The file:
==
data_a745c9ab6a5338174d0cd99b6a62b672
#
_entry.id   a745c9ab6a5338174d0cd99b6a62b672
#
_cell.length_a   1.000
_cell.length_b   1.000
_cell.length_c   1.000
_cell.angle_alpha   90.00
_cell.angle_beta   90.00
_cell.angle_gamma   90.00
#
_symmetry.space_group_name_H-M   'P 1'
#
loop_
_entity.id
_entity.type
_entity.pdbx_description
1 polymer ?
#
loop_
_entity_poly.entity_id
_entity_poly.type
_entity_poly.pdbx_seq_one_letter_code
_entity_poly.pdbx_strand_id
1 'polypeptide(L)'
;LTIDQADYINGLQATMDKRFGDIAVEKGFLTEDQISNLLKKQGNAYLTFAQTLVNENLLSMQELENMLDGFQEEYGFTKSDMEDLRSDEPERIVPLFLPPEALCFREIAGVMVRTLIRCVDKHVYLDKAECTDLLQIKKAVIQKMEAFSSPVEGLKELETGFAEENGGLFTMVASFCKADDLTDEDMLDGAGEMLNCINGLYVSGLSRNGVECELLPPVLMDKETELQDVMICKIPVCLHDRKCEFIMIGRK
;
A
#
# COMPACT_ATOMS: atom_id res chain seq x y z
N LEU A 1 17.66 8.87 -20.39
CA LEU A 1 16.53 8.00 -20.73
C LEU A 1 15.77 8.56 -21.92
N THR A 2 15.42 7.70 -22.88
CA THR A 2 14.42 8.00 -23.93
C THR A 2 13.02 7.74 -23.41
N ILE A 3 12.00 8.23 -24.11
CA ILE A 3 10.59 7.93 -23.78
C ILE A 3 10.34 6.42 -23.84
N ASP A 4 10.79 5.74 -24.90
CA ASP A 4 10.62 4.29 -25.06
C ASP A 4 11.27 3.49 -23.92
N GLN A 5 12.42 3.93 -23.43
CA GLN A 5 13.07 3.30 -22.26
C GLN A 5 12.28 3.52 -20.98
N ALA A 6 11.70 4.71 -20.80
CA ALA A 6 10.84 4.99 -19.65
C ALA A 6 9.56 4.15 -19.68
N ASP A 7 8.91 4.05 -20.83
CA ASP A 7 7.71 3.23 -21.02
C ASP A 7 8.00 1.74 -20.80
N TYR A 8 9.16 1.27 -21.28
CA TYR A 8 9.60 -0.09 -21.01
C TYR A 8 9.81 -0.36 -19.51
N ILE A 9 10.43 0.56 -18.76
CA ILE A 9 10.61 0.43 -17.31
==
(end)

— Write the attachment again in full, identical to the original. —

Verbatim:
data_a745c9ab6a5338174d0cd99b6a62b672
#
_entry.id   a745c9ab6a5338174d0cd99b6a62b672
#
_cell.length_a   1.000
_cell.length_b   1.000
_cell.length_c   1.000
_cell.angle_alpha   90.00
_cell.angle_beta   90.00
_cell.angle_gamma   90.00
#
_symmetry.space_group_name_H-M   'P 1'
#
loop_
_entity.id
_entity.type
_entity.pdbx_description
1 polymer ?
#
loop_
_entity_poly.entity_id
_entity_poly.type
_entity_poly.pdbx_seq_one_letter_code
_entity_poly.pdbx_strand_id
1 'polypeptide(L)'
;LTIDQADYINGLQATMDKRFGDIAVEKGFLTEDQISNLLKKQGNAYLTFAQTLVNENLLSMQELENMLDGFQEEYGFTKSDMEDLRSDEPERIVPLFLPPEALCFREIAGVMVRTLIRCVDKHVYLDKAECTDLLQIKKAVIQKMEAFSSPVEGLKELETGFAEENGGLFTMVASFCKADDLTDEDMLDGAGEMLNCINGLYVSGLSRNGVECELLPPVLMDKETELQDVMICKIPVCLHDRKCEFIMIGRK
;
A
#
# COMPACT_ATOMS: atom_id res chain seq x y z
N LEU A 1 17.66 8.87 -20.39
CA LEU A 1 16.53 8.00 -20.73
C LEU A 1 15.77 8.56 -21.92
N THR A 2 15.42 7.70 -22.88
CA THR A 2 14.42 8.00 -23.93
C THR A 2 13.02 7.74 -23.41
N ILE A 3 12.00 8.23 -24.11
CA ILE A 3 10.59 7.93 -23.78
C ILE A 3 10.34 6.42 -23.84
N ASP A 4 10.79 5.74 -24.90
CA ASP A 4 10.62 4.29 -25.06
C ASP A 4 11.27 3.49 -23.92
N GLN A 5 12.42 3.93 -23.43
CA GLN A 5 13.07 3.30 -22.26
C GLN A 5 12.28 3.52 -20.98
N ALA A 6 11.70 4.71 -20.80
CA ALA A 6 10.84 4.99 -19.65
C ALA A 6 9.56 4.15 -19.68
N ASP A 7 8.91 4.05 -20.83
CA ASP A 7 7.71 3.23 -21.02
C ASP A 7 8.00 1.74 -20.80
N TYR A 8 9.16 1.27 -21.28
CA TYR A 8 9.60 -0.09 -21.01
C TYR A 8 9.81 -0.36 -19.51
N ILE A 9 10.43 0.56 -18.76
CA ILE A 9 10.61 0.43 -17.31